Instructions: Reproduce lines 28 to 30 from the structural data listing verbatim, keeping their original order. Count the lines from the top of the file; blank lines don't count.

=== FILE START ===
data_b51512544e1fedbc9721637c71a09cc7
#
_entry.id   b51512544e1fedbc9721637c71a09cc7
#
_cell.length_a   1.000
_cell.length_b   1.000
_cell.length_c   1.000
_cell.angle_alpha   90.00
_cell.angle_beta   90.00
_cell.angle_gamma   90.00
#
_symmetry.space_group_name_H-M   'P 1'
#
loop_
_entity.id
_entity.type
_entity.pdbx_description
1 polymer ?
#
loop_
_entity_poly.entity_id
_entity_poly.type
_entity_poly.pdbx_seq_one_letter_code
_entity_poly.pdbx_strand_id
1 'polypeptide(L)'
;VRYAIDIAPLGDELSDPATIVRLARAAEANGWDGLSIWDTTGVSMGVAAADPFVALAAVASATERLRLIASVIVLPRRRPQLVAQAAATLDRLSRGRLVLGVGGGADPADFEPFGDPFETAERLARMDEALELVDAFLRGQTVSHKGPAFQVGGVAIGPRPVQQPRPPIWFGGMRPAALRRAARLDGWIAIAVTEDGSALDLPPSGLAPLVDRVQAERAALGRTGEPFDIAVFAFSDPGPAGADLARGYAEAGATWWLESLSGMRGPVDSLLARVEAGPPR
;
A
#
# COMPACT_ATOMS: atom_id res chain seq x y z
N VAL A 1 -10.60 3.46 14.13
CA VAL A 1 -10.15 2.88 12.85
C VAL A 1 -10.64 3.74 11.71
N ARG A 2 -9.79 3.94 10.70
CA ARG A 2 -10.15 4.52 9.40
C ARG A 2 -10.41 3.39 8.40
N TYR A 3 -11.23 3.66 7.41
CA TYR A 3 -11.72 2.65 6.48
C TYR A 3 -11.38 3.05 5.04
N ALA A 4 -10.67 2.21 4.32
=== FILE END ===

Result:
A
#
# COMPACT_ATOMS: atom_id res chain seq x y z